July 5th, 2015 – Fourteenth Sunday in Ordinary Time

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I love to make people laugh. Often, because I am seen by others as funny and gregarious on stage, it is hard to understand that I am actually an introvert. People often want me to be funny, when in reality I may be feeling down or contemplative, moody or even frustrated. I am highly neurotic, compulsive, and certainly can be obsessive. What are many great weaknesses somehow become strengths as I look to God. He is enough. His mercy in me allows me to be merciful to others. This, I think, is part of the richness found in the liturgical readings.

In this week’s readings we know that God loves His people enough that He will send them a prophet to speak words from above. The reality is that many will not listen. Life is filled with all sorts of difficulties and frustrations, and often obstinacy and circumstances distract us from God. But even in our lowest moments, God is not only willing to speak to us, but to extend mercy to us so that we can have faith in Him.

I need mercy. The older I get the more I realize that I do not have it all together. I often wonder why we are seemingly so ready to be intolerant of other’s poor behavior, but wish for mercy to be extended to us at our hour of difficulty. Often, the people we know the best seem to be easily frustrated with us when we fall, and in turn we find ourselves easily angered when they seem to let us down. Extending mercy to those who do not deserve it, or those we have repeatedly given it to, is nothing short of miraculous, but that is exactly our opportunity.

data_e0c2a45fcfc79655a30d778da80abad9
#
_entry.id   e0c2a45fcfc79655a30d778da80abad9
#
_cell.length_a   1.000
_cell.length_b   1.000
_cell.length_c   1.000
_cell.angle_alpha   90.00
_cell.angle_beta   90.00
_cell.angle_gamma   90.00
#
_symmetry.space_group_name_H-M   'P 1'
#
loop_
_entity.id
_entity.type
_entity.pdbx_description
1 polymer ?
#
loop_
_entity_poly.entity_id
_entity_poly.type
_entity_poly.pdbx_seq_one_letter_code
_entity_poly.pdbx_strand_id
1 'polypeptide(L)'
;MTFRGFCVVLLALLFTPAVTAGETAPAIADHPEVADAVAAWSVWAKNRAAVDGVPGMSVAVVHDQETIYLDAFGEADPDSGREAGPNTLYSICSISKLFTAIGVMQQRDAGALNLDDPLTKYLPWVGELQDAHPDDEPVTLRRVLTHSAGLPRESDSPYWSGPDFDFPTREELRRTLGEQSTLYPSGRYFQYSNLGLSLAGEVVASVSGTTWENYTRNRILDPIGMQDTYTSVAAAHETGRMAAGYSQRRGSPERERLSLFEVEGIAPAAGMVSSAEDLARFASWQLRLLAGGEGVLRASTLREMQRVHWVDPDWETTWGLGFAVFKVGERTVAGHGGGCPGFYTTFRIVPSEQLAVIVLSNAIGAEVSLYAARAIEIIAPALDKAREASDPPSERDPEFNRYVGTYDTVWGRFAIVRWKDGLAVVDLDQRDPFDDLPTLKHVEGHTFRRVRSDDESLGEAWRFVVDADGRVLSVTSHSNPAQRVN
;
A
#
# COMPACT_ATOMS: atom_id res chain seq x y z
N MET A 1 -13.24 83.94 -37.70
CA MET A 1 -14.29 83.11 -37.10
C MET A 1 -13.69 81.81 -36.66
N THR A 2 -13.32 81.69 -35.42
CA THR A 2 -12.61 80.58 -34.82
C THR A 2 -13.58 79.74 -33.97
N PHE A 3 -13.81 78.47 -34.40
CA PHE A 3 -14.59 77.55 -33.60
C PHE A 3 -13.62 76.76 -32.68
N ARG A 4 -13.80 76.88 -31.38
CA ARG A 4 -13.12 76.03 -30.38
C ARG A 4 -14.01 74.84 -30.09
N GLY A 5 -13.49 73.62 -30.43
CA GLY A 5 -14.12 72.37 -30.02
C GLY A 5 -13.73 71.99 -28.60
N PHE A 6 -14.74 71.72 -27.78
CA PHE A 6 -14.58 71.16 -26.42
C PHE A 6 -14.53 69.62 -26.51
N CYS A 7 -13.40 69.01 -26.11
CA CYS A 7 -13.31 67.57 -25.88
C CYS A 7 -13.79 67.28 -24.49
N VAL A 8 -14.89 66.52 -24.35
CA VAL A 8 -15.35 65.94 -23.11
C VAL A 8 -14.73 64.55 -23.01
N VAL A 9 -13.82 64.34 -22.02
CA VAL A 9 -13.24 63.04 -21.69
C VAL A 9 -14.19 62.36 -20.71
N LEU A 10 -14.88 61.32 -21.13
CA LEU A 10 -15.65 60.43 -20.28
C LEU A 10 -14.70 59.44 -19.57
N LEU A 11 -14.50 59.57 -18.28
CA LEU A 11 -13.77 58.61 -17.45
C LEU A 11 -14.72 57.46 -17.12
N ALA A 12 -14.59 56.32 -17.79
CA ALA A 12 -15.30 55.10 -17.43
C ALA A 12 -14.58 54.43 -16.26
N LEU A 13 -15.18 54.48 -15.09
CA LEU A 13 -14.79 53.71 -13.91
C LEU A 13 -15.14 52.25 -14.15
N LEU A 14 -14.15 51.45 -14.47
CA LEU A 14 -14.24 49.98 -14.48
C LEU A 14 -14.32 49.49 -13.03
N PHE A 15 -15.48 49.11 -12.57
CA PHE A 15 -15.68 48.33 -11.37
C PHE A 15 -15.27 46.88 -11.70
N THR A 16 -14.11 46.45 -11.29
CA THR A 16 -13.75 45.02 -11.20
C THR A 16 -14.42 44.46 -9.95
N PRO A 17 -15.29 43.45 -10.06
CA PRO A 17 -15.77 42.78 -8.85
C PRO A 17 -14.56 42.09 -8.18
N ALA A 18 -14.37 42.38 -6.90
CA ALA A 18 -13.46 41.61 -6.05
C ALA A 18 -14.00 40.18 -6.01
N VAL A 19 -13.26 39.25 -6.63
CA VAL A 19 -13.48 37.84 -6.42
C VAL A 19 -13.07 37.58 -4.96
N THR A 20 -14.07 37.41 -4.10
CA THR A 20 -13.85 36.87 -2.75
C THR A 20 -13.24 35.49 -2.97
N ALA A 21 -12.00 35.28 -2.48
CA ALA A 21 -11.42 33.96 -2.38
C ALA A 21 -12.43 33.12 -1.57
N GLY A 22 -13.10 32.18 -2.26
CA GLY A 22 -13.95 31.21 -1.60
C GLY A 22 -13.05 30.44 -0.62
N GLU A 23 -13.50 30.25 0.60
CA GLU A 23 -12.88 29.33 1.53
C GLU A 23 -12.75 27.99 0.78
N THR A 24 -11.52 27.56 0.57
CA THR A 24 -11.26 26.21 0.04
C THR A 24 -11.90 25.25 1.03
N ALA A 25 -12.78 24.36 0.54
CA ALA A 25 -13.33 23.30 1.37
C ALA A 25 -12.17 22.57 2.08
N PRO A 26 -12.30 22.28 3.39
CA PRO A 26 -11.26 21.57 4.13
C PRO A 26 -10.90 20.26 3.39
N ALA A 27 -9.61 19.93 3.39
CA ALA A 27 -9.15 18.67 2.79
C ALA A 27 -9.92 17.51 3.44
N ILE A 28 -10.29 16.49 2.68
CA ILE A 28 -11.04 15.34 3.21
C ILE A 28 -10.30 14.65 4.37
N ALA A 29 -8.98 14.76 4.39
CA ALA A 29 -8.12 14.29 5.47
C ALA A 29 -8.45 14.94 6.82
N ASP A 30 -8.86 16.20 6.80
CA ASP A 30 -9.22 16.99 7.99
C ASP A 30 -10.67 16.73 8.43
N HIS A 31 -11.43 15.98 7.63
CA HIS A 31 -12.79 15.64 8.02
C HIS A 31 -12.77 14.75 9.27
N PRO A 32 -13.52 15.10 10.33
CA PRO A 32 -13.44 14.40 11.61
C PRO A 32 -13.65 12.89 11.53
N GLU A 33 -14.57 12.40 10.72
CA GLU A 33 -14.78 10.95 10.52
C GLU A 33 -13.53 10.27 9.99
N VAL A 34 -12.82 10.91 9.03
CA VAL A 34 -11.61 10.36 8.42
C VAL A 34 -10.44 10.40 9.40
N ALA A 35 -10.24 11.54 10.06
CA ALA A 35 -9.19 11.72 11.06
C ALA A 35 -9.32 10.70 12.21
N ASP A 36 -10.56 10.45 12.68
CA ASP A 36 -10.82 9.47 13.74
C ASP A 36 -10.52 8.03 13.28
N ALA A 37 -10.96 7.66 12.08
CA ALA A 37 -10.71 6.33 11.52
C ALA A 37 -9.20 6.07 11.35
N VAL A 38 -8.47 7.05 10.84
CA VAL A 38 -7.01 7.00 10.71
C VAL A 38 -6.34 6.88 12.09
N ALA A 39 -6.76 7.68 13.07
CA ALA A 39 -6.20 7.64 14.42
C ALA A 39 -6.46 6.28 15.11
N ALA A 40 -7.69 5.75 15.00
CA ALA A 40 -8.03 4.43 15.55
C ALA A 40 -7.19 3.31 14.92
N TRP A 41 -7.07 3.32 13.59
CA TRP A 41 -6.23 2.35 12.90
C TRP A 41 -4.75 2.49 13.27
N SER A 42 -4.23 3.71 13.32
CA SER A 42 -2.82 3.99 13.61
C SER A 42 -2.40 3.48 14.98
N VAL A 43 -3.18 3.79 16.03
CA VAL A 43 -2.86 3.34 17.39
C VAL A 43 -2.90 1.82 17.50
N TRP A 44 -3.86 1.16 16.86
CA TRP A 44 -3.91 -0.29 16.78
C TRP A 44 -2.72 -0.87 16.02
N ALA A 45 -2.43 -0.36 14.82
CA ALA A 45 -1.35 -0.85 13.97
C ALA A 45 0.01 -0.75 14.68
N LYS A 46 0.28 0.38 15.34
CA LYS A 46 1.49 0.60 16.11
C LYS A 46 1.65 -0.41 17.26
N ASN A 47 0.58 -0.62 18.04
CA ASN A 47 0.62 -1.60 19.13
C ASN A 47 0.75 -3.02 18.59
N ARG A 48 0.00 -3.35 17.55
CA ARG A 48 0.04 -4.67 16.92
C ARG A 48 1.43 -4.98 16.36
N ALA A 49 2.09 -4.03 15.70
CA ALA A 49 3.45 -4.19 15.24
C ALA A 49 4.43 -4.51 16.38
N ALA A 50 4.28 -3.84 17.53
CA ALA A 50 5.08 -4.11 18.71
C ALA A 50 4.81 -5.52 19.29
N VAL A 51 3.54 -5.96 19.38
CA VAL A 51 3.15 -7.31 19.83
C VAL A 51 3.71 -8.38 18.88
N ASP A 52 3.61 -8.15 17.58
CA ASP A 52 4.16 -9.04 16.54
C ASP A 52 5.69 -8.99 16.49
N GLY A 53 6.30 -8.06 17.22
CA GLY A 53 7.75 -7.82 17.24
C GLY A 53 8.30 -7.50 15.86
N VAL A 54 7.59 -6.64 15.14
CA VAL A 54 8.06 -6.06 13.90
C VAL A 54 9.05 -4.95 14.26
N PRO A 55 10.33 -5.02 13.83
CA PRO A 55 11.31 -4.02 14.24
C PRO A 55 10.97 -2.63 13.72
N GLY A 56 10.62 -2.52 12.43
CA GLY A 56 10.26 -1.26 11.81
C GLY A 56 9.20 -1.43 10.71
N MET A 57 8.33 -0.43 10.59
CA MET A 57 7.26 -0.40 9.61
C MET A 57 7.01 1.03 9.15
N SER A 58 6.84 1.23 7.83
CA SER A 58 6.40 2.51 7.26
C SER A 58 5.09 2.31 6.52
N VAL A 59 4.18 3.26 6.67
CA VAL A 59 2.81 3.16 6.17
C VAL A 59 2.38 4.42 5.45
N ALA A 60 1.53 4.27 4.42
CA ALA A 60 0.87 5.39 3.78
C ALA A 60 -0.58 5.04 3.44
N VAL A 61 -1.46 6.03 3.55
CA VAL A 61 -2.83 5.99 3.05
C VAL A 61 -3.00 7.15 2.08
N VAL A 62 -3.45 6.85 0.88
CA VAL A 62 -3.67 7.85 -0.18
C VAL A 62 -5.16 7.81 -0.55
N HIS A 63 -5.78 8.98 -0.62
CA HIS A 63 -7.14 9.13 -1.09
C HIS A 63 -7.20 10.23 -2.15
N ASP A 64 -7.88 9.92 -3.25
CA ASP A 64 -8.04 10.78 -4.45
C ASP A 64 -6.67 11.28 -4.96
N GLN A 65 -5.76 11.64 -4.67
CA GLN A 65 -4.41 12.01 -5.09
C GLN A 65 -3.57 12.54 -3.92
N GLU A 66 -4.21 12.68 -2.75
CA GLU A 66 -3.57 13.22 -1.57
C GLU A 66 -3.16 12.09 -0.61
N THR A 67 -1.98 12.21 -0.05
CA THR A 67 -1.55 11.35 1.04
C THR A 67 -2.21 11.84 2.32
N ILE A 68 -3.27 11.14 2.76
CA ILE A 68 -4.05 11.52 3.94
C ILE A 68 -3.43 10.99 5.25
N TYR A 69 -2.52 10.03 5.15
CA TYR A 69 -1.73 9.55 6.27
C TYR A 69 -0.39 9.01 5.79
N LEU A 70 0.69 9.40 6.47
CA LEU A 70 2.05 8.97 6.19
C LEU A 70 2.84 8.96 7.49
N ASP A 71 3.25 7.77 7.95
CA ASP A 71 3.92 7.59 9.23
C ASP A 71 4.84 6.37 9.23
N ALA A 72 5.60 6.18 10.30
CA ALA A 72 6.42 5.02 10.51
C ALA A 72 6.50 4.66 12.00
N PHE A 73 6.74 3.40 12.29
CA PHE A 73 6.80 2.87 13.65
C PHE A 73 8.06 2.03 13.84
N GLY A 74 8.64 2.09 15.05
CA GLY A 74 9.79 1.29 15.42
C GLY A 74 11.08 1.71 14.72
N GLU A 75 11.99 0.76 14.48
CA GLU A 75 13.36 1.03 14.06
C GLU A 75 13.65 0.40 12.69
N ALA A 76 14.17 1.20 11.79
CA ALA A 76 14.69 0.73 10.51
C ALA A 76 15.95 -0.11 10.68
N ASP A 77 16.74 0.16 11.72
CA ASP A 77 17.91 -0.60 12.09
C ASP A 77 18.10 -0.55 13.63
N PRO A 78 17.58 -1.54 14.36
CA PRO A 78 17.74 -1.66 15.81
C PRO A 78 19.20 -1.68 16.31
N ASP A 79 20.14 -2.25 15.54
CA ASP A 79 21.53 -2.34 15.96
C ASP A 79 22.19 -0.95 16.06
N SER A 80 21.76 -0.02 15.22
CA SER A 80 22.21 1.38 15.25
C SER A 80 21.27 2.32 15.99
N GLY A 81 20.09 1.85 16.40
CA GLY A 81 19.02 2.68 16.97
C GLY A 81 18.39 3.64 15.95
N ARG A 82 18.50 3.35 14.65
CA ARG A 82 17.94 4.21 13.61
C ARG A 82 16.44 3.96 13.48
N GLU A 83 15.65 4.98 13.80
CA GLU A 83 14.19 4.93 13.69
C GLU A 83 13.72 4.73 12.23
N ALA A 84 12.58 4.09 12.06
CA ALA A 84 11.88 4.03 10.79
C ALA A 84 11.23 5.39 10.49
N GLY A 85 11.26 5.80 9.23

The first reading is very interesting. God is sending a prophet to the children of Israel who are rebellious and have revolted against the Lord. In the end they are obstinate and hardened, but the prophetic calling is such that while they may not heed the messenger’s words, they will know that this one was sent by God. The prophet calls them to repentance, but often is ignored because he is one of their own.

The Psalm is a cry for mercy. Having fixed their eyes upon the Lord, great frustration is felt at those around them who are arrogant and proud. Only God, to whom they look, can extend to them the change they long for. They need mercy.

St. Paul talks about a thorn in his side, and how he prayed for deliverance yet was told God’s grace was sufficient. So, while he would go on to write most of the New Testament, he realized that when weak, he was actually strong.

I want the Lord to be amazed with me, but not at my lack of faith. Each of us is being called by God to not only be the recipients of the Lord’s mercy, but to also extend it to those who don’t readily accept our thoughts and insights. We often get frustrated when we are overlooked, maybe even realizing that if the one we loved simply did what we advised, a lot of trouble would be avoided. In the end, we can only grant mercy and look to the Lord. We ourselves can often feel weak and regularly battling hardships that would distract most others, but remembering that God is not afraid of our weakness is a great consolation. Be merciful to the one in your path today, in a manner that would console you in your time of trouble.

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